Creating a research culture

Indexby Stephen Deraldo16 Aug 2020

The research is far-reaching. You can create student ownership in the classroom. It can validate the passions and interests of our students. However, creating a culture of research requires constant work. Teachers have to establish it from day one in the classroom, and work to keep it vital throughout the year. Here are some important things you should know about creating that culture, and some ideas you can consider.

Culture vs. Climate

We have to be honest at the forefront. According to, a research culture is not going to happen overnight, but the right climate for it is much easier to establish. When we make a change or set an expectation of how a classroom will function, we begin to affect the climate. It takes time for something to become a part of the culture. All the work that teachers put into creating a research classroom needs to be reviewed again and again. Teachers must commit to this change and continue to strengthen the practices and strategies that create a culture of inquiry. In addition, while the climate may ultimately reflect an established culture, in its early stages, the climate is simply a possible indicator of the culture we hope to create. Therefore, students will need evidence and ongoing action to demonstrate that a culture of inquiry does indeed exist.


If students do not feel welcome in their classroom, they will not ask questions or participate in learning. Teachers need to make sure that students feel valued in their classroom. Activities can be created for students to share their passions and interests. Students should be welcomed at the door each time they enter the classroom. This is an ideal position to co-create policies and procedures to help students feel safe and supported. There are many strategies for making students feel welcome.

Scaffolding and Questioning Value

Many students need support in asking questions and creating different types of questions for different situations. Teachers should use a variety of strategies, such as structured questioning protocols, to support students in asking effective questions. In addition, they must find ways to assess all the issues that come into the classroom. If a student brings in a great question, try to use it as the basis for a class discussion or the creation of a research team to investigate. Another strategy could be the creation of a "parking lot" or a permanent list of questions that could be investigated at a later time.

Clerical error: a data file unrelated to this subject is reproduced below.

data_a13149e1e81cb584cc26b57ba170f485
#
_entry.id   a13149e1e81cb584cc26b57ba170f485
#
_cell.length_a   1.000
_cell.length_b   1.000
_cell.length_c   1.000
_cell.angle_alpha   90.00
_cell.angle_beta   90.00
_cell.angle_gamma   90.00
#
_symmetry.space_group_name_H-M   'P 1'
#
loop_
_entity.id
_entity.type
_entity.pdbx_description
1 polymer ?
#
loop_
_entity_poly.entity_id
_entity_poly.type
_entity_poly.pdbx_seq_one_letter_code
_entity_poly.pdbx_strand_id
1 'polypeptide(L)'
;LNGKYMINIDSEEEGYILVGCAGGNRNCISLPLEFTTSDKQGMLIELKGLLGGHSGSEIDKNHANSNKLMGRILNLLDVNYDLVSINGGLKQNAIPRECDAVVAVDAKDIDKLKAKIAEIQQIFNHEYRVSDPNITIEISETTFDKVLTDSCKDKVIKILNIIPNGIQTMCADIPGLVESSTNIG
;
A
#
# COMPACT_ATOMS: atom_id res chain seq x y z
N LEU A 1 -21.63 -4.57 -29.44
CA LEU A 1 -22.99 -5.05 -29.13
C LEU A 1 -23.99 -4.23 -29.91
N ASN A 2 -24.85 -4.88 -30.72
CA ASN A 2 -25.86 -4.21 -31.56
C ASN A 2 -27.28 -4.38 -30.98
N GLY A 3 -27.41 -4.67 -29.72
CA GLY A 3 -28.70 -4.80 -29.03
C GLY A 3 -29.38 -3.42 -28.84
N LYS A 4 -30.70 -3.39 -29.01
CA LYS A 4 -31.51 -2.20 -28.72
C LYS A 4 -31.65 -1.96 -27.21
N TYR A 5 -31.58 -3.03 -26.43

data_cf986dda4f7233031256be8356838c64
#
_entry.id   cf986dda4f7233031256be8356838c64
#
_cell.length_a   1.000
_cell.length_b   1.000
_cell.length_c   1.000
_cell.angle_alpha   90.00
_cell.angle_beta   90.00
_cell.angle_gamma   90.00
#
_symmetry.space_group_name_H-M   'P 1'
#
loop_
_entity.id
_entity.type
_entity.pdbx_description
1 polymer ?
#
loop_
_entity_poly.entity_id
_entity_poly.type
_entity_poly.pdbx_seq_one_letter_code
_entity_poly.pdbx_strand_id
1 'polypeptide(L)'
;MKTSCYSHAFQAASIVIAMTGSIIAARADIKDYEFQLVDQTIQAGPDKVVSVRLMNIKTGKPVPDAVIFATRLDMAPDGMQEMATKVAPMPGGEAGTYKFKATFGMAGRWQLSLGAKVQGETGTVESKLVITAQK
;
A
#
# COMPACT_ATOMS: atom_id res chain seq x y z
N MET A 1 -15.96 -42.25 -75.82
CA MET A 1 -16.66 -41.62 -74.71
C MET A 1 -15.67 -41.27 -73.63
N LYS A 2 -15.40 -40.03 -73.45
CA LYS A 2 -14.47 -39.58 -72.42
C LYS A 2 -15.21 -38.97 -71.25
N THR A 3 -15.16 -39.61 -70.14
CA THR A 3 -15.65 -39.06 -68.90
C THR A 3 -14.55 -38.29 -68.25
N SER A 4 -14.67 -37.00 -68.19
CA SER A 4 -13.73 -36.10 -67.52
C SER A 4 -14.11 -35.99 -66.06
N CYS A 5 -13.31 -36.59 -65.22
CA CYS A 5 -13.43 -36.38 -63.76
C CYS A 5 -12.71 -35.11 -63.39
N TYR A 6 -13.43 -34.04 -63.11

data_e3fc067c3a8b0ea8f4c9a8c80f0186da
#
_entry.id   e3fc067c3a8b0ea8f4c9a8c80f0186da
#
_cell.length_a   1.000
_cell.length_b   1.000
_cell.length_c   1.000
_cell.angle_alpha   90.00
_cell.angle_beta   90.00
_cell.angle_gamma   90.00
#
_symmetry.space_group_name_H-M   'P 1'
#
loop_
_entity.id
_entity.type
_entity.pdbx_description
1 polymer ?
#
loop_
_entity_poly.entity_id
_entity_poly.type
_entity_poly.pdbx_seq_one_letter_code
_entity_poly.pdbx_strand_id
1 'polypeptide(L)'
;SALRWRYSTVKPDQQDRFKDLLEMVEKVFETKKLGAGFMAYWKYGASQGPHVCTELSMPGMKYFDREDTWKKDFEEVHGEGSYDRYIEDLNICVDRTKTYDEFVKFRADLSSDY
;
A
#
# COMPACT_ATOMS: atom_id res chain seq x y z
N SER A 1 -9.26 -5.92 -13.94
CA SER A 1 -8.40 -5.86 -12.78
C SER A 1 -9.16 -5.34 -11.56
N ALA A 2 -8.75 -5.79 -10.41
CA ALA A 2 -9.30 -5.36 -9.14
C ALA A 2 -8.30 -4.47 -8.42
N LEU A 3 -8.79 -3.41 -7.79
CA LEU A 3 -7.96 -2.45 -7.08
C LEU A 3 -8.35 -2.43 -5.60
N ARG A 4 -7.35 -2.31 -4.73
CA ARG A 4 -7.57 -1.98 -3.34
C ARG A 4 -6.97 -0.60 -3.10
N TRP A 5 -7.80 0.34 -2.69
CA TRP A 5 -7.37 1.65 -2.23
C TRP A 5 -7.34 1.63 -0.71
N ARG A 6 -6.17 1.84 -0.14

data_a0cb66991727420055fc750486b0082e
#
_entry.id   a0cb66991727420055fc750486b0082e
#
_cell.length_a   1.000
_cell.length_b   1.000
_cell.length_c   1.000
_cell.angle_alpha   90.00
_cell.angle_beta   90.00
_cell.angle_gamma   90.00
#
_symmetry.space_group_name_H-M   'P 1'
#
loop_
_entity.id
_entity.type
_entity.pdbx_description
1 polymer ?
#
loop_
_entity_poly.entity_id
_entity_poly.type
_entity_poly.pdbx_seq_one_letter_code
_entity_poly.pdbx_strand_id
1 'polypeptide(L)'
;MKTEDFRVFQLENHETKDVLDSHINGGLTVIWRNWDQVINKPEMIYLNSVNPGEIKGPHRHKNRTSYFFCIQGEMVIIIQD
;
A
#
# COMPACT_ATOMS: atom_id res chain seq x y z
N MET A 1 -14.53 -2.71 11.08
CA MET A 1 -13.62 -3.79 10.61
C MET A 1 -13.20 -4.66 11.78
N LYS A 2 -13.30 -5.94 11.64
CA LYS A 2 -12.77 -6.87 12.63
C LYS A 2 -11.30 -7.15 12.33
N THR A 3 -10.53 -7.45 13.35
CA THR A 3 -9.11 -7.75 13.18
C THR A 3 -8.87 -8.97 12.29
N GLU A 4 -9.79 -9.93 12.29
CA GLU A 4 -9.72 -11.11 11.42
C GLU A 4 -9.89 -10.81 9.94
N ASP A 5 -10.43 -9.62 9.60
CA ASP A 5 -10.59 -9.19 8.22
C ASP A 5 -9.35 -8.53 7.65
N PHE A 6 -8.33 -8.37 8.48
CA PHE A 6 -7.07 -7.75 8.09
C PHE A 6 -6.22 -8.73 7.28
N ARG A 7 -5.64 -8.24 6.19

Essential questions

A great tool for building a research culture is essential questions that drive learning. Wiggins and McTighe articulate this effect in their books by asking the essential questions: Opening doors to student understanding. My favorite phrase here is "doors that open. Too often, the questions we design may actually close the doors for students to create questions that will open the doors for them to learn. These types of questions are provocative, open-ended, and aligned with the content, but also leave room for exploration. Ideally, there should be no single correct answer. In addition, the answer students give will be required to justify their thinking. They cannot find the best answer immediately, as they continue to review the question throughout the unit or even the year. Instead of focusing on the answer, they must focus on the research process that begins when the question is asked. These questions can be tools created by teachers as well as co-constructed with students.